CHICAGO — The first artificial disk approved for use in the United States offers patients with chronic degenerative disk disease an alternative to spinal fusion surgery, but beware: Surgeons have a steep learning curve for placing the device correctly.
The primary advantage of the Charite Artificial Disc system by DePuy Spine Inc., a subsidiary of Johnson & Johnson, is that it offers pain relief, motion retention, and earlier return to normal function, Charite clinical trial investigator Scott Blumenthal, M.D., said in an interview.
The Charite disk, which was approved by the Food and Drug Administration in October, is indicated for patients with single-level degenerative disk disease. The device consists of two cobalt chromium end plates and a polyethylene core. There's no secondary bone graft harvesting or fixation of the spine with screws and rods to stabilize, as in spinal fusion surgery. When implanted, the device restores the natural distance between two vertebrae and allows movement at the level of implantation. And unlike the strict limitation imposed on patients who have undergone fusion surgery, when the disk is implanted successfully, there are no movement restrictions, said Dr. Blumenthal of the Texas Back Institute, Plano.
The European experience with the Charite, which dates back 2 decades, suggests it also may reduce adjacent degenerative disease better than fusion surgery, although this hasn't been specifically evaluated in clinical trials.
The FDA is requiring DePuy to conduct a long-term effectiveness and safety study of patients who have the device implanted, which will include assessing its impact on adjacent vertebrae, and on other bony structures in the back of the spine.
The artificial disk is currently being used at a handful of spine centers in the United States, and as more surgeons become trained in the procedure, it should become more widely available. Surgeon training is mandatory, and the learning curve is steep.
“This procedure is intended for experienced surgeons who already are familiar with the anterior approach to the spine,” William Christianson, DePuy vice president of clinical and regulatory affairs, said in an interview. “These are for fellowship-trained surgeons who have a practice focused exclusively on the spine. We don't want knee arthroplasty guys coming to our course. They won't be able to get in.”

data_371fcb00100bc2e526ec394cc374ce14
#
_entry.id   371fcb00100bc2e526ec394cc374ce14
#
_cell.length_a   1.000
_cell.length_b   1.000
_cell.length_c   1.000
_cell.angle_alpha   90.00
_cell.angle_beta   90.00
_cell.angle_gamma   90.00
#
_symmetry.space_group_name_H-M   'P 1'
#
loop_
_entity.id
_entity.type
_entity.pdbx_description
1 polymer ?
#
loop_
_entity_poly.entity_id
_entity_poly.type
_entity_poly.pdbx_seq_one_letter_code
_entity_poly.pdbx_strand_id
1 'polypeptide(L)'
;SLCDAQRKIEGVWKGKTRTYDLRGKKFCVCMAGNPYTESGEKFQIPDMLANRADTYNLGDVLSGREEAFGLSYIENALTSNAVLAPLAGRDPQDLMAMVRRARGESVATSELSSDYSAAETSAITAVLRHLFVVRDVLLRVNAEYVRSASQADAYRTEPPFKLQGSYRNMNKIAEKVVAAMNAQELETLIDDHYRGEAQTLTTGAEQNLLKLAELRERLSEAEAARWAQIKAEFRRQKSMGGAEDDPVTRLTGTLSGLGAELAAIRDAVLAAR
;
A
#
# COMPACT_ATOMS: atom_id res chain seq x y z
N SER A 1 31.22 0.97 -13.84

There are about 2,000–2,500 surgeons in the United States who have the training and the experience to qualify for the course, he estimated.
A new study, evaluating the learning curve associated with Charite implantation in patients with symptomatic degenerative disk disease at L4-L5 or L5-S1, has shown that surgeons at high-volume investigational trial sites had shorter operative times (85 minutes versus 127 minutes), compared with surgeons at low-volume sites, John Regan, M.D., reported at the annual meeting of the North American Spine Society.
Patients at the high-volume sites also left the hospital 1 day earlier than patients in the low-volume group (3.5 days vs. 4.5 days). Major complications of neurologic deterioration (14.1% vs. 4.5%, respectively) and device failure (4 cases vs. 1 case, respectively) occurred significantly more often in the 85-patient low-volume group, compared with the 120-patient high-volume group.
Absolute change in visual analog scale (VAS) and Oswestry Disability Index scores was similar in both groups.
“Implant positioning is very important, and in our particular series at Cedars [Sinai Medical Center in Los Angeles] we noticed we improved from the first 10 to the last 10 cases,” said Dr. Regan, who is a consultant for DePuy.
Surgeons new to the procedure should limit themselves to single-level replacement. However, two-level replacements have been implanted outside the United States, demonstrating that the technique is “very viable,” said Dr. Blumenthal, who is also a consultant for DePuy and receives funds to lecture on the device.
Approval of the device was based on a 15-center study involving 304 patients who underwent back surgery for symptomatic disk degeneration that was unresponsive to 6 months of nonoperative treatment. Of the total, 205 were randomly assigned to receive a single-level Charite disk, and 99 received anterior lumbar interbody fusion using Bagby and Kuslich cages.
At 2 years of follow-up, those patients who had the artificial disk “did no worse” than those who had intervertebral body fusion with similar rates of adverse events in both groups, according to an FDA statement issued at the time of approval. There was no significant “relationship between motion at the level where the disk was implanted and the patient's relief from pain.”
Mean operative time and estimated blood loss were similar in the two groups. Hospital stays were significantly shorter among Charite patients, compared with fusion patients (3.7 days vs. 4.3 days), Dr. Blumenthal reported at the meeting.